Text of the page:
He joined the U.S. Navy and served during World War II, eventually reaching the rank of captain. Upon his return to civilian life, he found it difficult to land movie roles, and by 1948, was without a studio contract for the first time in nearly two decades. Faced with the daunting fact that he was untrained to do anything outside of acting, he headed for New York to try his hand at stage work. There, he made his debut in a 1949 production of "Magnolia Alley." The popular comedy-drama "Mister Roberts" kept him busy for the next few years; he played Ensign Pulver in the American touring production and then in the London production in 1951.

      Television was also Cooper's steady medium through the 1950s. He appeared in nearly every major anthology drama of the period, including multiple episodes of "Studio One" (CBS, 1948-1958) and "Robert Montgomery Presents" (NBC, 1950-57). The constant exposure helped to dispel the image of Cooper as the lachrymose boy of yesteryear, replacing it with a capable and versatile character actor and occasional lead whose performances were marked by a surprising caginess and energy. In 1955, he developed his first network series, "The People's Choice" (NBC, 1955-58), a quirky drama about a tough city councilor who butts heads with the mayor while dating his daughter (Pat Breslin). The show's gimmick was Cooper's basset hound, which frequently spoke in asides to the audience, but not her cast mates. Popular with viewers, "People's Choice" netted Cooper two Emmy nominations for Best Actor, and launched his second career as a television director. Its premature cancellation sent Cooper back to the drawing board for his second series, "Hennessey" (NBC, 1959-1962), a comedy-drama about life at the U.S. Naval Station in San Diego that netted two more Emmy nods for Cooper.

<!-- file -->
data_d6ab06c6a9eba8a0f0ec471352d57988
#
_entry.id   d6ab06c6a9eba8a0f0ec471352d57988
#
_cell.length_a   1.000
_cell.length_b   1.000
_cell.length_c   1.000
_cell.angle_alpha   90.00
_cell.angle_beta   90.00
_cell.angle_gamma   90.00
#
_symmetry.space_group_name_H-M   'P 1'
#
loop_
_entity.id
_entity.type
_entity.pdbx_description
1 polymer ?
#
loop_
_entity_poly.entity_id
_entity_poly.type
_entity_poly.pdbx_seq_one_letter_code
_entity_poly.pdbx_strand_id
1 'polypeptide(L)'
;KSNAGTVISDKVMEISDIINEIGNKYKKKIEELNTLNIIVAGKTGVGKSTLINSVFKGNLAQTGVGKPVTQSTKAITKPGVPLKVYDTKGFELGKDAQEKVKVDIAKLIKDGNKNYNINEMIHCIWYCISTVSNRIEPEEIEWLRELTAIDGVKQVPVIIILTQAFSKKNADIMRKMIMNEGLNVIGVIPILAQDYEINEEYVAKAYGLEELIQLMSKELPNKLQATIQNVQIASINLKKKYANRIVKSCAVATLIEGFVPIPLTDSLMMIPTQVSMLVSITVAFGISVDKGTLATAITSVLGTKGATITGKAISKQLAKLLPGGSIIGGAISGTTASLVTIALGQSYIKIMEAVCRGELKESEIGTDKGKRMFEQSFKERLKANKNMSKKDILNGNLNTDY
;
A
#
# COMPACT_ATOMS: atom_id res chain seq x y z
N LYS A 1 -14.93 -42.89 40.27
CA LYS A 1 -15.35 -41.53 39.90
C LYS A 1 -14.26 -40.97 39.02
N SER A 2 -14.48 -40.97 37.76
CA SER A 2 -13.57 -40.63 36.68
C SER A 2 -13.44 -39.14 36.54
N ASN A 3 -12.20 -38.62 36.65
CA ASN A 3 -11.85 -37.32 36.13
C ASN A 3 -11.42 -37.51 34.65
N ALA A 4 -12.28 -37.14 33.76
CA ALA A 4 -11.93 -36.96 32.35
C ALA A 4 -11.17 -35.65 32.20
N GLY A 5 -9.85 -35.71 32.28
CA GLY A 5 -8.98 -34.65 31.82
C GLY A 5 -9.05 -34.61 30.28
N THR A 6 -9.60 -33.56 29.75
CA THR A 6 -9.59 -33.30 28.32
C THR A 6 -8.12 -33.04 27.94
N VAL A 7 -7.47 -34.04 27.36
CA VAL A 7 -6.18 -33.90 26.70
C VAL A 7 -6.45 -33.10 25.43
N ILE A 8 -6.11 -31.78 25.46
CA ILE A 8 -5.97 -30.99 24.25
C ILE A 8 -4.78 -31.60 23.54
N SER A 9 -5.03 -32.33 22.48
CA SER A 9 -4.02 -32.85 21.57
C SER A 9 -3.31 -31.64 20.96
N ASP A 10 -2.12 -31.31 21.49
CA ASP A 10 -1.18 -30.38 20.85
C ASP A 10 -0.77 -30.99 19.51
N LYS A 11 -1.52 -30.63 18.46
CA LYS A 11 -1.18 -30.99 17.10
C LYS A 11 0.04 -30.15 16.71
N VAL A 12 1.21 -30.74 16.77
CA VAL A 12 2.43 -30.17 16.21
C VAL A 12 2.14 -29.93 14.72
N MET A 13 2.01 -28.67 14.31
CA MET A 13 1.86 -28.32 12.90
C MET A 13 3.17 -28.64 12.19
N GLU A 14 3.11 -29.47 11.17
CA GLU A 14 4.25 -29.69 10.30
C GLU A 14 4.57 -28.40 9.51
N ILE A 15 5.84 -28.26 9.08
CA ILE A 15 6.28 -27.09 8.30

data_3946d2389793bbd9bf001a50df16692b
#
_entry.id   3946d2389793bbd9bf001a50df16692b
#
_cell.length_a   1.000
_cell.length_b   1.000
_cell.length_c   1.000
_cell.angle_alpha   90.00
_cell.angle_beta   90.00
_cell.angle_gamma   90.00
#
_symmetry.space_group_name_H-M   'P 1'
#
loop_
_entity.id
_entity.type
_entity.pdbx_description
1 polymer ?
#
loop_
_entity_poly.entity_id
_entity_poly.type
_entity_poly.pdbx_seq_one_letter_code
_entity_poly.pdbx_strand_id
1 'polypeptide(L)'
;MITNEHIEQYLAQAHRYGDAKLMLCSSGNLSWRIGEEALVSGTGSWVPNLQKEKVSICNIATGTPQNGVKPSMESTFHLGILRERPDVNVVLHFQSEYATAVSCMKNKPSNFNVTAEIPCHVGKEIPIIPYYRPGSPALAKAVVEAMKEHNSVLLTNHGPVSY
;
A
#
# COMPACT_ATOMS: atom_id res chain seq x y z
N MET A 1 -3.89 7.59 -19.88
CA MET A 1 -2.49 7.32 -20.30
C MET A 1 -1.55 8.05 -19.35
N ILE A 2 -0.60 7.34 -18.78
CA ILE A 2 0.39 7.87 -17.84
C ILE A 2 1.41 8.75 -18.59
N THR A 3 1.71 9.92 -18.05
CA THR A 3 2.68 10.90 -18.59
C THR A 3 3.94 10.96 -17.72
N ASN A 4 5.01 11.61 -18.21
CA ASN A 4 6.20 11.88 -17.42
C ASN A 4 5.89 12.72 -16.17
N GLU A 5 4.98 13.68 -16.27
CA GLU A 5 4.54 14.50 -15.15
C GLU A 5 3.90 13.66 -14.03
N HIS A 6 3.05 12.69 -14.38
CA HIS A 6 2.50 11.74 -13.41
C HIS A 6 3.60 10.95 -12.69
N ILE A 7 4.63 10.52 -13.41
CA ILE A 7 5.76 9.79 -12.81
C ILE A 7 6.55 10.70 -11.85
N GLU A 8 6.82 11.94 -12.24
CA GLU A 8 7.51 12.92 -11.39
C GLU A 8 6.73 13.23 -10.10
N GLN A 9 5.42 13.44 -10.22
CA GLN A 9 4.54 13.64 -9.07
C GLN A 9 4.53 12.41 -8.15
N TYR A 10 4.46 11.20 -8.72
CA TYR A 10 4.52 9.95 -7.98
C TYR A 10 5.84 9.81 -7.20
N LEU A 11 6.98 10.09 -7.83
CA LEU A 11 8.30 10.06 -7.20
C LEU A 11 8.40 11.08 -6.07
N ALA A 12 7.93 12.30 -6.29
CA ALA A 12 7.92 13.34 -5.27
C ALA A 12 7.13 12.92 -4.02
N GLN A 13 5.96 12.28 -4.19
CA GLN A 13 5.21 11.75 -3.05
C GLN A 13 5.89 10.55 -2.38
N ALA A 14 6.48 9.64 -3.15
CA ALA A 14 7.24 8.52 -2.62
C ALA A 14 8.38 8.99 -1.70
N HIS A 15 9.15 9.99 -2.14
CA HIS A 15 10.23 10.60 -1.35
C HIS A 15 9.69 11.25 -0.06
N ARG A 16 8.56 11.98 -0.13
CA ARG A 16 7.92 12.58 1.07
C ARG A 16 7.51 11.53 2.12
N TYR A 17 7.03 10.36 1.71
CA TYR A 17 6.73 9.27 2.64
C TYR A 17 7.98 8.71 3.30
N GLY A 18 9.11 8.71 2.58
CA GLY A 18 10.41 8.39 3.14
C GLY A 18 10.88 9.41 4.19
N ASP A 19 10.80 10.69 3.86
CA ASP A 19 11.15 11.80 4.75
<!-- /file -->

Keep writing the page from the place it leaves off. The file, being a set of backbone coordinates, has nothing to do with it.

The oddball comedy "Everything's Ducky" (1961) marked Cooper's first movie appearance in over a decade, but the return would be short-lived. In 1964, he was appointed to Vice President of Program Development for Screen Gems, better known as Columbia Pictures' television division. The position saw Cooper packaging series and TV movies for the networks, including "Bewitched" (ABC, 1964-1972). He was off the big and small screens for nearly the entire run of his executive career, save for one television movie, the futuristic thriller "Shadow on the Land" (ABC, 1968). After leaving Columbia in 1969, Cooper divided his time between directing for episodic television and acting for the small screen, with occasional returns to features. The most successful of the latter was his turn as the irascible Perry White, editor of the Daily Planet in Richard Donner's "Superman: The Movie" (1978) and its sequels, "Superman II" (1980), "Superman III" (1983) and "Superman IV: The Quest for Peace" (1987). He was a last-minute replacement for actor Keenan Wynn, who suffered a heart attack shortly before filming began. He also tackled the news business in "Mobile One" (ABC, 1975), a short-lived drama from Jack Webb about a TV news crew that marked his final attempt at a network series.